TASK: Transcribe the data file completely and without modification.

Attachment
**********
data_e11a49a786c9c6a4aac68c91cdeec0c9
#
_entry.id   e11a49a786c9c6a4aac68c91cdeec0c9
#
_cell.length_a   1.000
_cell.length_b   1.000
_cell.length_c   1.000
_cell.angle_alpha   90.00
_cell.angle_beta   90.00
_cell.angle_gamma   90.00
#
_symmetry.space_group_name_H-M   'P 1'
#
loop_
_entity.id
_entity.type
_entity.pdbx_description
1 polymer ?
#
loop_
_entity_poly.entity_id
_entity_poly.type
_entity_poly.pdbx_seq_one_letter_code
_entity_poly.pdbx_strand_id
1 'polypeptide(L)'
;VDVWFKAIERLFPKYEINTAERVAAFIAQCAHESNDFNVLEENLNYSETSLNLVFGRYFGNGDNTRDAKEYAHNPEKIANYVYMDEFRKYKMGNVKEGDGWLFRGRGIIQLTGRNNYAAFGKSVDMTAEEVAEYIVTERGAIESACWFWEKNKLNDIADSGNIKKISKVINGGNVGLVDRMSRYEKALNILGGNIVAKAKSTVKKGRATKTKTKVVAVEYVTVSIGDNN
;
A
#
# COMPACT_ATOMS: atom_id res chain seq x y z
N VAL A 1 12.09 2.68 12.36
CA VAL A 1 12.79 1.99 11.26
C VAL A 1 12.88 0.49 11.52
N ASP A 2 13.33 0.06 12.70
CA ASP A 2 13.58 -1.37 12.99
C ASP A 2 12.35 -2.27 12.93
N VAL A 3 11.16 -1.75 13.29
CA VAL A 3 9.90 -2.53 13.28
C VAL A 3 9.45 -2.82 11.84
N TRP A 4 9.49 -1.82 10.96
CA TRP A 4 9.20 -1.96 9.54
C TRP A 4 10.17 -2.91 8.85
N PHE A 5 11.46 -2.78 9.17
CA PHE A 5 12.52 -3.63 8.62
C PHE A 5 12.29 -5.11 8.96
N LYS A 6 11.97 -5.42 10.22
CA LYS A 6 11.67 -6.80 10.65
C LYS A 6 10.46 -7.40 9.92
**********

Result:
data_e11a49a786c9c6a4aac68c91cdeec0c9
#
_entry.id   e11a49a786c9c6a4aac68c91cdeec0c9
#
_cell.length_a   1.000
_cell.length_b   1.000
_cell.length_c   1.000
_cell.angle_alpha   90.00
_cell.angle_beta   90.00
_cell.angle_gamma   90.00
#
_symmetry.space_group_name_H-M   'P 1'
#
loop_
_entity.id
_entity.type
_entity.pdbx_description
1 polymer ?
#
loop_
_entity_poly.entity_id
_entity_poly.type
_entity_poly.pdbx_seq_one_letter_code
_entity_poly.pdbx_strand_id
1 'polypeptide(L)'
;VDVWFKAIERLFPKYEINTAERVAAFIAQCAHESNDFNVLEENLNYSETSLNLVFGRYFGNGDNTRDAKEYAHNPEKIANYVYMDEFRKYKMGNVKEGDGWLFRGRGIIQLTGRNNYAAFGKSVDMTAEEVAEYIVTERGAIESACWFWEKNKLNDIADSGNIKKISKVINGGNVGLVDRMSRYEKALNILGGNIVAKAKSTVKKGRATKTKTKVVAVEYVTVSIGDNN
;
A
#
# COMPACT_ATOMS: atom_id res chain seq x y z
N VAL A 1 12.09 2.68 12.36
CA VAL A 1 12.79 1.99 11.26
C VAL A 1 12.88 0.49 11.52
N ASP A 2 13.33 0.06 12.70
CA ASP A 2 13.58 -1.37 12.99
C ASP A 2 12.35 -2.27 12.93
N VAL A 3 11.16 -1.75 13.29
CA VAL A 3 9.90 -2.53 13.28
C VAL A 3 9.45 -2.82 11.84
N TRP A 4 9.49 -1.82 10.96
CA TRP A 4 9.20 -1.96 9.54
C TRP A 4 10.17 -2.91 8.85
N PHE A 5 11.46 -2.78 9.17
CA PHE A 5 12.52 -3.63 8.62
C PHE A 5 12.29 -5.11 8.96
N LYS A 6 11.97 -5.42 10.22
CA LYS A 6 11.67 -6.80 10.65
C LYS A 6 10.46 -7.40 9.92